Sir Keir Starmer, the Labour leadership frontrunner, has declined to rule out campaigning to rejoin the EU in the years ahead.
Appealing to Remain voting metropolitan cities, Sir Keir Starmer refused to rule out a future campaign to rejoin the EU.
Starmer hopes to maintain support from the large predominant remain membership, detracting from the questions on who is actually funding his Leadership campaign. These questions are intensifying and have become embarrassing to the frontrunner, the questions just wont go away.
How a future Labour Party Leader who advocates rejoining the EU could ever possibly think they could unify the Party and win back the Leave voting former Red-wall of the Labour Heartlands has left many political pundits flabbergasted.
Labour lost 52 leave voting seats due to a disastrous second referendum policy. LINK
It would appear that Sir Keir Starmer’s ambitions for the immediate future are only concerned with winning over the Remain voting metropolitan cities. After all that is where the mass of Labour membership resides.
Last month, Starmer who is said to be the frontrunner to succeed Jeremy Corbyn stated there was no question that could happen after Brexit.
Since then his position seems to have softened.
Today he admitted: “I don’t think it’s a priority for now and the immediate future,” but asked to explicitly rule it out he refused to do so.
When pressed he said: “It’s for our kids to decide what our future relationship is” to huge applause from the audience in Dudley Town Hall.
It came in a response to a question by fellow candidate Rebecca Long-Bailey in a segment allowing each of them to question the others.
“Our Brexit policy clearly impacted our election performance, do you agree we should rule out campaigning in the 2024 election to rejoin the EU?”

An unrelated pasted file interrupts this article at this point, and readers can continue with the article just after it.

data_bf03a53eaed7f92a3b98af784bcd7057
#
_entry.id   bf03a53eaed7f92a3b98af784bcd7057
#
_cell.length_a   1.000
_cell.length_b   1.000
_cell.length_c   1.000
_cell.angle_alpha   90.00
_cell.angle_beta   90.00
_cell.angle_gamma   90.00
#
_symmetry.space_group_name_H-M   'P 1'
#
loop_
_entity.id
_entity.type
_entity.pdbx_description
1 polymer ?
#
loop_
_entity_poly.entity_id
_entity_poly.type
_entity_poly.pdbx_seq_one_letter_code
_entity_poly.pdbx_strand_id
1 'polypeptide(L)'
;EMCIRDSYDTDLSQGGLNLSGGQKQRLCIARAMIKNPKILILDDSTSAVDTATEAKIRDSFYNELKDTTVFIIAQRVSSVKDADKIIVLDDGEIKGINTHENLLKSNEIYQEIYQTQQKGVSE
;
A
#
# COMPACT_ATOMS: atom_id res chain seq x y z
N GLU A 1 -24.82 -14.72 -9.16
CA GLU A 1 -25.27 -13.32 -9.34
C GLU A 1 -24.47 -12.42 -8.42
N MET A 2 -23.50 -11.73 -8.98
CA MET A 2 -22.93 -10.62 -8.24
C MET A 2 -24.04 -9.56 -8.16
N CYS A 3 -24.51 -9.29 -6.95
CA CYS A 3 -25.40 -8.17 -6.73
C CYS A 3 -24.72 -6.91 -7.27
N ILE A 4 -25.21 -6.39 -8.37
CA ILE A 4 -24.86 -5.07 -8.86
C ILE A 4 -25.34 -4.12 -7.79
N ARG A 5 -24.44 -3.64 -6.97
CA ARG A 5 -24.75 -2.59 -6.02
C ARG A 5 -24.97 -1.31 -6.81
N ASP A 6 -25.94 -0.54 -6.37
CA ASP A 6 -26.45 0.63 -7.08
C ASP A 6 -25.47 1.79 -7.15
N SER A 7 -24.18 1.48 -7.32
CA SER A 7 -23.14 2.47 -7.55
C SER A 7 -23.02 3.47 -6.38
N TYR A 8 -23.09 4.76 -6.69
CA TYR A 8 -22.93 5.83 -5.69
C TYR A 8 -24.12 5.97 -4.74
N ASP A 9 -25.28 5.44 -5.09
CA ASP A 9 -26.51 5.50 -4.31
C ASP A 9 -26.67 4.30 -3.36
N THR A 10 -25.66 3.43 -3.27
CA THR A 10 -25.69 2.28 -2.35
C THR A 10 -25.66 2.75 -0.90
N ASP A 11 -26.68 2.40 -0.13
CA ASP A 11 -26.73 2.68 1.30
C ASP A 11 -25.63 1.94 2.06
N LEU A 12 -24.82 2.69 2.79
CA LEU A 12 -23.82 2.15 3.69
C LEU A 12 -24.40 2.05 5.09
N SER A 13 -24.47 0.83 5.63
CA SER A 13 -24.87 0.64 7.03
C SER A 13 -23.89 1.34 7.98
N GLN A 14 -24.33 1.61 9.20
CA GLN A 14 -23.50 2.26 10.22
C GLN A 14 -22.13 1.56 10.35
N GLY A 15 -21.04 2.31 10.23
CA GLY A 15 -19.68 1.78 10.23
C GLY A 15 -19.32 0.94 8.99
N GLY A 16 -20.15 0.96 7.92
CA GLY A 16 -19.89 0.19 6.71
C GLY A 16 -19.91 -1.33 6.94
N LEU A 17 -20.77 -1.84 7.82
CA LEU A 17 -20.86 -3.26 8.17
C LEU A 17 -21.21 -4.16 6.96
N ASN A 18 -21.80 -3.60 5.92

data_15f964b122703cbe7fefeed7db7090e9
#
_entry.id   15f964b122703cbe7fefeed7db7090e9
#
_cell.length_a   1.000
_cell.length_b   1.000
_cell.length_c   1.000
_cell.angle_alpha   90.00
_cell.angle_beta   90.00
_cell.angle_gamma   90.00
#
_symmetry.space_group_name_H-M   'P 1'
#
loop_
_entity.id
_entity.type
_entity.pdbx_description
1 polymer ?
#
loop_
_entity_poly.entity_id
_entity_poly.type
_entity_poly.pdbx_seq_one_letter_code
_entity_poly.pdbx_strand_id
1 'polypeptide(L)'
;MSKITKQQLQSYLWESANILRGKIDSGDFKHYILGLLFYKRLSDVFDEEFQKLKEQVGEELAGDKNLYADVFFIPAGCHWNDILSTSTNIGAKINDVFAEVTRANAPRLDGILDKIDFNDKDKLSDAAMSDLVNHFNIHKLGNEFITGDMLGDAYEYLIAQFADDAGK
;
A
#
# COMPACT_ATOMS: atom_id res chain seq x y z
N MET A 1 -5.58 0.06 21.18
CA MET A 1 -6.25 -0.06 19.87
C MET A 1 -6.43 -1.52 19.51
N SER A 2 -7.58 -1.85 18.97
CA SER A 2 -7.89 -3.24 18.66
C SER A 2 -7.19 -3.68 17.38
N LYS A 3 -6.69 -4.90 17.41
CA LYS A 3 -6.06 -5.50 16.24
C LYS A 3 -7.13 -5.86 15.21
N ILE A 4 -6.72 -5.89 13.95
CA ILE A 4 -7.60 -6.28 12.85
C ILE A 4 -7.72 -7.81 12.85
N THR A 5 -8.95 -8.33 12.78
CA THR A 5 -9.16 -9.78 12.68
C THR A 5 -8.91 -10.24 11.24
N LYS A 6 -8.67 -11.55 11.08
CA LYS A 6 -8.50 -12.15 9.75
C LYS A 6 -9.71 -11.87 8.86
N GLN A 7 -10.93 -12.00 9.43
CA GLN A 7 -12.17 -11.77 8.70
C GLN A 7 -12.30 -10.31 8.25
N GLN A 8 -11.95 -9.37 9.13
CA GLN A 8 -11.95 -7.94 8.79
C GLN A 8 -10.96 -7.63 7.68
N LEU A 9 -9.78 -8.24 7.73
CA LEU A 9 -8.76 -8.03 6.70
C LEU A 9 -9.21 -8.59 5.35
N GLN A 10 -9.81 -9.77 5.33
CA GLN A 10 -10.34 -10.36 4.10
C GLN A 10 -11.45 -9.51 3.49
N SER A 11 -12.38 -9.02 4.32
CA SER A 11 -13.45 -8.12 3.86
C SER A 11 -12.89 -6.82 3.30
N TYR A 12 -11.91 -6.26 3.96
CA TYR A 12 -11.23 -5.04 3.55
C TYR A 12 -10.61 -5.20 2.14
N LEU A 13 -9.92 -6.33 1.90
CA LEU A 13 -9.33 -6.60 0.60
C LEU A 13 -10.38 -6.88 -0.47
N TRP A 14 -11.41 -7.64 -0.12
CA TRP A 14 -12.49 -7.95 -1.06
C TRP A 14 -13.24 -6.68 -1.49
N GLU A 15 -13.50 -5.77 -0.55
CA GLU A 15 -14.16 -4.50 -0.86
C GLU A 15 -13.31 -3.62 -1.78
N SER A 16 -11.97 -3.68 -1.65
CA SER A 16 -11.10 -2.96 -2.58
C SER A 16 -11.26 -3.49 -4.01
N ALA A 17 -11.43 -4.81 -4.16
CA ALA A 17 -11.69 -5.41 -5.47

Both his Labour leadership rivals Rebecca Long-Bailey and Lisa Nandy absolutely ruled it out but the Shadow Brexit Secretary would only say it’s not “a priority for now and the immediate future”
Lisa Nandy told the audience in Dudley that Labour got into a “complete and utter mess over Brexit”.
She said she campaigned for Remain as a member of the Shadow Cabinet but that once the party had told the public they would respect the result of the referendum in the 2017 election they should have done it.
“We promised it in our manifesto in 2017 and I went out and my neck
She said they got into a situation where Remainers thought Labour was in favour of Brexit and Leavers thought the party was in favour of Remain.
And she explained that she realised “take back control” went much wider than Brexit.
Again Starmer tried to distance himself from the disastrous Brexit policy that Labour’s general election collapse, he told the members that if people thought “we were cruising to victory but for Brexit then I’ll suggest they weren’t out there campaigning”.
But he said: “The Leave- Remain argument is over. We have left the EU.”
He added: “We can’t inherit a problem which has been deep in the Tory Party for 40 years and make it a problem of the Labour Party.”